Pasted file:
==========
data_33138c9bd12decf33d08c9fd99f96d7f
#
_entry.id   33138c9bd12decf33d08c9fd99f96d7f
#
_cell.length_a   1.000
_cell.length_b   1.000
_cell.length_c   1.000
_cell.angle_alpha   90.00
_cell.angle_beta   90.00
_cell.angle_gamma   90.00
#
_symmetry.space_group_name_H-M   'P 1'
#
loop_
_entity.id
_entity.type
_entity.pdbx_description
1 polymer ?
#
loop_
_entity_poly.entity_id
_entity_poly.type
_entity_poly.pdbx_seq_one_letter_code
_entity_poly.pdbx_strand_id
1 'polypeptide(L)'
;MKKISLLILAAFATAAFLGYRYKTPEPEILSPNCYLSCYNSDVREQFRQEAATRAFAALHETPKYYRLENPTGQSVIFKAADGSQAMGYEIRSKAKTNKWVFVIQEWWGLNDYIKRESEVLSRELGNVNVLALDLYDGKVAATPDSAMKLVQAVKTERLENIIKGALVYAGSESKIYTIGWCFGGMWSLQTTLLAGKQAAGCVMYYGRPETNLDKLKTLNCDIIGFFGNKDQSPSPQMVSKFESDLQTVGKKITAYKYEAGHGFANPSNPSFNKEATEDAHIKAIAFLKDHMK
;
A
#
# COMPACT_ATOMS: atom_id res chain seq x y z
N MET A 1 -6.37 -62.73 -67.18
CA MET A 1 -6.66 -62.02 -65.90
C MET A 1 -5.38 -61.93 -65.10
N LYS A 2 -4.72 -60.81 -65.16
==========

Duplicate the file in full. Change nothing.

data_33138c9bd12decf33d08c9fd99f96d7f
#
_entry.id   33138c9bd12decf33d08c9fd99f96d7f
#
_cell.length_a   1.000
_cell.length_b   1.000
_cell.length_c   1.000
_cell.angle_alpha   90.00
_cell.angle_beta   90.00
_cell.angle_gamma   90.00
#
_symmetry.space_group_name_H-M   'P 1'
#
loop_
_entity.id
_entity.type
_entity.pdbx_description
1 polymer ?
#
loop_
_entity_poly.entity_id
_entity_poly.type
_entity_poly.pdbx_seq_one_letter_code
_entity_poly.pdbx_strand_id
1 'polypeptide(L)'
;MKKISLLILAAFATAAFLGYRYKTPEPEILSPNCYLSCYNSDVREQFRQEAATRAFAALHETPKYYRLENPTGQSVIFKAADGSQAMGYEIRSKAKTNKWVFVIQEWWGLNDYIKRESEVLSRELGNVNVLALDLYDGKVAATPDSAMKLVQAVKTERLENIIKGALVYAGSESKIYTIGWCFGGMWSLQTTLLAGKQAAGCVMYYGRPETNLDKLKTLNCDIIGFFGNKDQSPSPQMVSKFESDLQTVGKKITAYKYEAGHGFANPSNPSFNKEATEDAHIKAIAFLKDHMK
;
A
#
# COMPACT_ATOMS: atom_id res chain seq x y z
N MET A 1 -6.37 -62.73 -67.18
CA MET A 1 -6.66 -62.02 -65.90
C MET A 1 -5.38 -61.93 -65.10
N LYS A 2 -4.72 -60.81 -65.16